Resonance Tutorial



The ideas behind electron delocalization are presented here with examples of how molecules are able to stabilize electron clouds through spreading electron density over several atoms.


Resonance Structures

This video introduces the ideas of electron delocalization and the use of resonance structures to describe the overall structure of molecules in which atoms share electron density.

It's important to remember that resonance structures are not different molecules, they are conributors to the overall structure of the molecule.

There are some basic rules to learn about what constitutes a viable resonance structure and these are collected in Table 1.6 in the textbook.

Since this is an important idea that will show up again and again over the two semesters, it is essential that you come to terms with it as soon as possible. 



Curved Arrow Notation 

As we start to discuss chemical reactions we will go into a lot of detail about how reactants convert to products and the bonds that are formed and broken in doing so. This idea of reaction mechanism requires the use of the "curved arrow" notation to describe bond-forming and bond-breaking events and essentially follows the fate of electron pairs (in most mechanisms) that are between atoms (i.e. bond pairs) or associated with one atom (i.e. lone pairs). It is these pairs of electrons that will be used to form and break bonds on the way to reaction products. The following animation shows the use of a lone pair on the blue atom to form a bond with the red atom while the bond between red and green is broken with the bond pair becoming a lone pair. Overall this is a bimolecular process in which the new bond (blue-red) is being formed as the old bond (red-green) is being broken; this is described as a concerted process. (Note that the animation does not attempt to take into account any changes in charge on any of the atoms).



Obviously we don't have the ability or the time to make animations for each mechanism that we study so we need a fast and convenient method for describing these events as reactants convert to products. Below you can see the use of curved arrows (orange) to show how the lone pair from blue is used to form a bond to red while at the same time the bond pair between red and green is becoming a lone pair on green. As you practice with the arrows you should remember that they start at electrons and go somewhere else, not the other way around. 

 The same animation is found here as a browser-based flash file.


That Adobe ID Thing...


So we finally figured out why some of you had problems posting the results from your quiz in recitation; the Adobe ID registration process is somewhat flawed. After registering, some people received a verification link by email which they clicked and they were good to go. Others received a welcome email with no verification link - hey, thanks for the welcome but my quiz won't post. Caleb, our resident expert in all things technical, worked out how to get the verification email sent (or resent) - well played Caleb!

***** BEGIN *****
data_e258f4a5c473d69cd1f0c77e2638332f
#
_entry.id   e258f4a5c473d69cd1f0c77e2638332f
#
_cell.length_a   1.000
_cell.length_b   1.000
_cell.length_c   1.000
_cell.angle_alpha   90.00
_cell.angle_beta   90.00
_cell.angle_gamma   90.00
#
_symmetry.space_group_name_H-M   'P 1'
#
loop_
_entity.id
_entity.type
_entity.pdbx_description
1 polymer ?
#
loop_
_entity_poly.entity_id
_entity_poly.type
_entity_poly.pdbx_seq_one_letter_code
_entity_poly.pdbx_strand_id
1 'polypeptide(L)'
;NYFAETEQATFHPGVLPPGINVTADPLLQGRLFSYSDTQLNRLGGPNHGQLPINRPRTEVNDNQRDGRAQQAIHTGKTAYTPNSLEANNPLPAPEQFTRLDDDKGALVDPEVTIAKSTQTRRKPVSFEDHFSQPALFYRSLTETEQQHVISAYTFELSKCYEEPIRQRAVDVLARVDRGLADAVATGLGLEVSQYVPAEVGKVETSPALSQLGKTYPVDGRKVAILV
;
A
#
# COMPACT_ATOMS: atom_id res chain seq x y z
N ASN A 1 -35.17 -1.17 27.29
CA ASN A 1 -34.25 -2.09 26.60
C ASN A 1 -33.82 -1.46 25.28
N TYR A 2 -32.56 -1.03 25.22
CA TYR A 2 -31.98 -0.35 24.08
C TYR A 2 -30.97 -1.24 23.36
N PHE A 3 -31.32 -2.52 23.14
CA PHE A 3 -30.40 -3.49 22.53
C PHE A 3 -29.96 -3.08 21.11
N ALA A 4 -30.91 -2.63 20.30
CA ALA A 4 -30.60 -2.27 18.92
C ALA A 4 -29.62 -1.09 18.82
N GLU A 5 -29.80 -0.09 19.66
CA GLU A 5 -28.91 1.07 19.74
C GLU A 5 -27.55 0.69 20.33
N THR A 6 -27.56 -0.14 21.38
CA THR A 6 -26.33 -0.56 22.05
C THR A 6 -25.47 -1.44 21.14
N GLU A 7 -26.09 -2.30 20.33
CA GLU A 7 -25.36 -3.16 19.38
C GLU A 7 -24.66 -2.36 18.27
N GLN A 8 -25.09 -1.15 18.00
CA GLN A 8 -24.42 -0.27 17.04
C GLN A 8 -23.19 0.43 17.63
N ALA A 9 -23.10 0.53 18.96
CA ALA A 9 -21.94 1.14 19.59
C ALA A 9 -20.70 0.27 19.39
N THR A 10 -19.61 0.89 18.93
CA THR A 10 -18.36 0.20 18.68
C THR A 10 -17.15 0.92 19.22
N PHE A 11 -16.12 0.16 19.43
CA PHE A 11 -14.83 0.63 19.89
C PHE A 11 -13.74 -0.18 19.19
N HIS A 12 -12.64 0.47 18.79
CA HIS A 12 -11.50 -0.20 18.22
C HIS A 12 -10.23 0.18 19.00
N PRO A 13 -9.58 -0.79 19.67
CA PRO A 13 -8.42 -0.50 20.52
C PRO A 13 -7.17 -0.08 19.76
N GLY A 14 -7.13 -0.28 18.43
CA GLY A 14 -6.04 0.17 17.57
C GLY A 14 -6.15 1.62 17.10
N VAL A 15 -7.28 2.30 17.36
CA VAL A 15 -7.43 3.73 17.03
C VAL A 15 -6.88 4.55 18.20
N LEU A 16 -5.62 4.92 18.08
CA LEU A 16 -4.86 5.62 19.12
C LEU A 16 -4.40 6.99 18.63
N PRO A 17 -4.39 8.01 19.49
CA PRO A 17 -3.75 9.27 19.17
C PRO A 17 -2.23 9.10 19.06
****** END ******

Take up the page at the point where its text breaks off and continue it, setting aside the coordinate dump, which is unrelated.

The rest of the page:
All is explained in this handy video. ​

​Hopefully this will solve the problems and we will be set up for a fun semester of online quizzing. 

(If you are still struggling, stop by my office and I can help you fix this).​


Who is taking Chemistry 3719?

Wordle: class2

This is a "wordle" that is formed by taking the majors present in the Chemistry 3719 class and presenting them based on the number of each major in the class; the bigger the word, the more of those majors present. By far the largest contigent is those with an interest in Biology, with pre-Professionals, Engineers, Educators, and Clinical or Forensic Scientists making up the rest of the class.

This is interesting since Chemistry underpins each of these other subjects yet these other subjects are not required for Chemistry. For example, Biology majors need 2 years of Chemistry (General and Organic) and probably should have three (Biochemistry), however a Chemistry major requires zero (0) classes in Biology (or Engineering, etc.) for their degree. 

We have an interesting challenge here in getting you to know enough Chemistry to be able to get the most out of your major classes. It's always somewhat baffling when a pre-Pharmacy major or Biology student claims to hate/fear/loathe Chemistry when those subjects rely so heavily on Chemical ideas.

So there are a wide variety of majors present and each person has their own goals beyond Chemistry 3719 and 3720. With such a diverse audience the task here is to get each student to a place where they genuinely understand what is happening in Organic (and then Biochemical) systems. For these classes you are not Biologists, Engineers, pre-Professionals, etc. you are Chemistry students hoping to learn as much as possible about an important subject.